The Finnish Natural Heritage Foundation recently acquired for protection a forest area by the side of a popular outdoor recreation route in the Liperi region of North Karelia, approximately 20 kilometres from Joensuu. The forest is almost entirely abundant with trees, being made up of an old pine stand growing on a heath of lingonberry and blueberry type.
“From a global perspective, old pine forests of this type are Finland’s responsibility in particular because they are Finnish specialities not to be found elsewhere that much”, says Risto Sulkava, a board member of the Finnish Natural Heritage Foundation, about the significance of the purchase.
The Kotimetsä forest was on sale by an agent, available through a competitive bidding, and the entire area becoming exposed to a cutting was a scenario that hung by a hair. The Finnish Natural Heritage Foundation managed to win the competitive bidding, but only just, through its special fund-raising campaign arranged on the initiative of those living around the forest, donations coming from a number of local and more remote nature lovers. For the first time in the foundation’s history, a short-term and allocated fund-raising campaign produced enough funds on top of the basic price of the tree stand to achieve a winning bid.
The purchased area covers less than 12 hectares and includes the majority, i.e. 1.3 hectares, of the beautiful Hovatta pond along with its quagmires on the shore. The proportion of forests in Kotisalo is approximately 10.5 hectares. The surrounding terrain is versatile with its ridges and provides living environments for the large blue butterfly, among others. The diversity of the forest is increased here and there by the deciduous trees of the more exuberant ground, the multitude of layers, and the forming of dead pine trees. More exuberant forests with aspens appear especially north of the Hovatta pond. It is known that the majority of the Kotisalo forest has not been exposed to cuttings since the 1950s. A minor thinning was conducted in a small section of the site. Some of the trees in Kotisalo are at least 120 years old. After the wartimes, some trees were picked, and at those sites, the oldest hold-overs are clearly older, at least 150-year-old trees that have been allowed to grow there in peace.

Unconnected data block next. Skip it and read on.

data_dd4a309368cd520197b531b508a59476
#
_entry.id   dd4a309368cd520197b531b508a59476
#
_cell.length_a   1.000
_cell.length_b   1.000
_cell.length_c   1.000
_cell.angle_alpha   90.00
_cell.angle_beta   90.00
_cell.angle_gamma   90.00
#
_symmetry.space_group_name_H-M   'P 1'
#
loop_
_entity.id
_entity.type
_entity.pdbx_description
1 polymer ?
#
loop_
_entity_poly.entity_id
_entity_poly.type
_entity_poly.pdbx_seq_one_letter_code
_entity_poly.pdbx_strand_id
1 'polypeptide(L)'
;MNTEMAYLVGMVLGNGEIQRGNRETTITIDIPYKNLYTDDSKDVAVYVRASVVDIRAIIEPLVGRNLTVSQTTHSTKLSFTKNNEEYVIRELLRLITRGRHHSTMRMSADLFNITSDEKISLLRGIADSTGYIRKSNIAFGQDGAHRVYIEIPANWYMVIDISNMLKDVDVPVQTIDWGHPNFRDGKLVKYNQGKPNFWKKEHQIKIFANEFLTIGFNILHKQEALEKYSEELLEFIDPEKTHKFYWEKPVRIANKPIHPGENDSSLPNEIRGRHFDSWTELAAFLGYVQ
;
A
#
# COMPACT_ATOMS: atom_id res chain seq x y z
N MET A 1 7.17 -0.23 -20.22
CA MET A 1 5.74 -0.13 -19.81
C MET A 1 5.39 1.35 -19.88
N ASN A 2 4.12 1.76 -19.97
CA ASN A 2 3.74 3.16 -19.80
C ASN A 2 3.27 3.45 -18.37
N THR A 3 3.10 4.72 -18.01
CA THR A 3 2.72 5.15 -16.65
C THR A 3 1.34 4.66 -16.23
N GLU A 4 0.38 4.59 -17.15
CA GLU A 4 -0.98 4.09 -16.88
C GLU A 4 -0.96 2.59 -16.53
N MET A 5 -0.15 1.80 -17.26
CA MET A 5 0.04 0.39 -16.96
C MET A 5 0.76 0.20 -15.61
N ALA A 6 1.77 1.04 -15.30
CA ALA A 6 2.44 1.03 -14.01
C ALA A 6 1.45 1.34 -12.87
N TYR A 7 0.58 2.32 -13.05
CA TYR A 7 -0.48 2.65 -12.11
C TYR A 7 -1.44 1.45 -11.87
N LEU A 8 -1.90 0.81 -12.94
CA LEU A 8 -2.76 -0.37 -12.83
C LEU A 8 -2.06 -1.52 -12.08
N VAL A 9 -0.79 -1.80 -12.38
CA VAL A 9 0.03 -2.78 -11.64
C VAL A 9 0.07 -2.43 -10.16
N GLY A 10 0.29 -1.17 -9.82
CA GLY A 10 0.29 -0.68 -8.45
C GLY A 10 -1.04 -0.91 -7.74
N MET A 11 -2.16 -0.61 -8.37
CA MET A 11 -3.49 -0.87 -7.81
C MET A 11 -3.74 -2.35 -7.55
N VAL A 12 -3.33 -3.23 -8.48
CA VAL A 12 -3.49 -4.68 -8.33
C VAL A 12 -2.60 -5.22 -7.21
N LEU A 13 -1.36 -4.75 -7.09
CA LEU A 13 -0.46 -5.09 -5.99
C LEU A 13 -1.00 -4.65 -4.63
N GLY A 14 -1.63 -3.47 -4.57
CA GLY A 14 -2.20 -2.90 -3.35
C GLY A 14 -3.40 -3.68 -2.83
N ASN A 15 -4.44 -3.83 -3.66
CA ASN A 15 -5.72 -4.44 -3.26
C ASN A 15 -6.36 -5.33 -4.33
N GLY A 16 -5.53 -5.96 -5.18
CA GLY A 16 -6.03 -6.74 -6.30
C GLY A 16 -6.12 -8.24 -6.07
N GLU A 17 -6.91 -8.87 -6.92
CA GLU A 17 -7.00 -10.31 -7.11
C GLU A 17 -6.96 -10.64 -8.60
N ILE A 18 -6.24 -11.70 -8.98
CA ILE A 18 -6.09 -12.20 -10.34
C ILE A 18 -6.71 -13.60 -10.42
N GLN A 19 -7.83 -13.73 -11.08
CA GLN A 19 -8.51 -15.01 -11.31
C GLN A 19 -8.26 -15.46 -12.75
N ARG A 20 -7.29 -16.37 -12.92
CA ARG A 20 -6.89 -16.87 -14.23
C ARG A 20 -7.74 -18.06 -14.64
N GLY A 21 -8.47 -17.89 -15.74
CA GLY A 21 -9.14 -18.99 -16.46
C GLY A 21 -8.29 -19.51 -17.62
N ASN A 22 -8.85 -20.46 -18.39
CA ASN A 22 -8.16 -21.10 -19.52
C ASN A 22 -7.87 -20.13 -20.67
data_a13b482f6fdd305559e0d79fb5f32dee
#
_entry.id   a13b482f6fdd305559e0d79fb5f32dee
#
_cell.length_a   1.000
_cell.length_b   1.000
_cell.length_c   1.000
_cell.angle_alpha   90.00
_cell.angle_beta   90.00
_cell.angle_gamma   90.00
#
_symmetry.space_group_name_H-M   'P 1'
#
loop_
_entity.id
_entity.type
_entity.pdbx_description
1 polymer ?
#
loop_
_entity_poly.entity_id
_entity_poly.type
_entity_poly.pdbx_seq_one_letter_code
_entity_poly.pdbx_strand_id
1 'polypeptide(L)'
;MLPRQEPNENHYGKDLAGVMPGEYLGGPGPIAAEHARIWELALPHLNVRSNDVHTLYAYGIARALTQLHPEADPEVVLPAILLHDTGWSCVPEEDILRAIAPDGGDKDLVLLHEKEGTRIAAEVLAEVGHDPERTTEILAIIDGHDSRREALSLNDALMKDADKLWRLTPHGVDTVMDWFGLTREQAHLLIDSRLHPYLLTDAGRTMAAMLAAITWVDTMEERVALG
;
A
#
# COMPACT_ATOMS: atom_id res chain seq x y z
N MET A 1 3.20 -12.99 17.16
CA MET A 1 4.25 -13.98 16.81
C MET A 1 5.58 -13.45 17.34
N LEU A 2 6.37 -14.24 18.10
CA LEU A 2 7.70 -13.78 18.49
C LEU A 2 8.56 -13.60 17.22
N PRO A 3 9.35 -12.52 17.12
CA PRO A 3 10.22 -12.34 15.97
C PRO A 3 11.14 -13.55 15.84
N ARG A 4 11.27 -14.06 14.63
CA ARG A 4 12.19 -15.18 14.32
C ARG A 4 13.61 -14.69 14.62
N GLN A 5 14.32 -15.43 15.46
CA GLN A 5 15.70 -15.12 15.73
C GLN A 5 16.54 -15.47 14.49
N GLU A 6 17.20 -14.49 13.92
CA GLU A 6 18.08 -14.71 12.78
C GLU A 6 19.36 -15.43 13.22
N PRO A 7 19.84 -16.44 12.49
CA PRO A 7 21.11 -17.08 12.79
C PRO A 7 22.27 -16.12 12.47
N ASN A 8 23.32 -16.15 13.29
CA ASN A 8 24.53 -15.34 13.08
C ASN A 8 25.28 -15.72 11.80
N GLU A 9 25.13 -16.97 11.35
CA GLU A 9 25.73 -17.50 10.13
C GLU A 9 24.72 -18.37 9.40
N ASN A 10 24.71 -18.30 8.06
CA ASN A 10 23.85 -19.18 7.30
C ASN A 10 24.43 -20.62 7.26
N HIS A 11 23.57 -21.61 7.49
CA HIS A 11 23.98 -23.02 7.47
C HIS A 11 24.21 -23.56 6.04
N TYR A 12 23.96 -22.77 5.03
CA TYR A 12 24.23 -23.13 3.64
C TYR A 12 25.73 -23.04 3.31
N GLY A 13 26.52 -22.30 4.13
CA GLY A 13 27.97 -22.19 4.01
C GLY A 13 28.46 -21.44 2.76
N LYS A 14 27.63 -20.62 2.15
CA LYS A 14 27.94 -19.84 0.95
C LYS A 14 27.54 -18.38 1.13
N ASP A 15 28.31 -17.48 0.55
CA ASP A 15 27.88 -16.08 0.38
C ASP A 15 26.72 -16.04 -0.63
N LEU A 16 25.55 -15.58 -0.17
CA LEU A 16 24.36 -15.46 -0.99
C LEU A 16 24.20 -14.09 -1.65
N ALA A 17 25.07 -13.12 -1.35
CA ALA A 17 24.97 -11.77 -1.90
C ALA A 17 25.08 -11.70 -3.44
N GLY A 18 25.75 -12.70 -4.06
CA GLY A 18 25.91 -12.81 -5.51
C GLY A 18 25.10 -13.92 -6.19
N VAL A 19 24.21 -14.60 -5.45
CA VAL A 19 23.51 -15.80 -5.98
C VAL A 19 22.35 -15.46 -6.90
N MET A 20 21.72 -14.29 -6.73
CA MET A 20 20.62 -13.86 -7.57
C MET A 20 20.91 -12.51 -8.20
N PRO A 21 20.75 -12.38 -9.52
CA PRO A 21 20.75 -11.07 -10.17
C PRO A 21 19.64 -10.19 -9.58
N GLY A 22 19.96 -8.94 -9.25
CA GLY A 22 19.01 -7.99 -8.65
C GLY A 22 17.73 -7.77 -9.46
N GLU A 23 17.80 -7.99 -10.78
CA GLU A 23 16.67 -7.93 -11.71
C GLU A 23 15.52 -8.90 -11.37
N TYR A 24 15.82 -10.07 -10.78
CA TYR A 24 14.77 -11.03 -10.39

The route that goes through this old pine forest belongs to the 65-kilometre long Kinttupolut network built and maintained by the municipality of Liperi. The maintenance will be continued in co-operation with the municipality. The maintenance of the trail will be allowed by the conservation decision even though the entire forest is permanently protected in accordance with the law.
“The multitude of trees makes it feel like you were walking inside a national park somewhere in southern Finland”, Heikki Hamunen, one of the contributors living in the neighbourhood, describes the Kotisalo forest.
“The outdoor recreation route of Kinttupolku is in active use – by both mountain bikers and hikers. Cycling through the site is the best thing you can do along this route, getting a chance to feel a breath of air from this abundant forest. This is one of the few non-protected forests with such a large number of trees close to the town centre with an outdoor recreation route. And now, it’s time to protect it, a source of joy for those exercising in the area and nature itself.”
Those contributing to the conservation of Kotisalo include the following:
• Asianajotoimisto Teräskulma Oy
• Pekka Ylhäinen
• Merja Mäkelä
• Matti Pihlatie
• K-market Ylämylly, kauppias Mikko Jaskari
• Kontiolahti Outdoor ja Kontiolahden Urheilijat
• Suomen Luonnonsuojelun Säätiö sr
• ProMaisema Ay
• Mikko Vastaranta ja Ninni Saarinen
• Simana Oy
• Pohjalammentila Oy
• Taksipalvelu M. Lappalainen
Photo: Janne Leppänen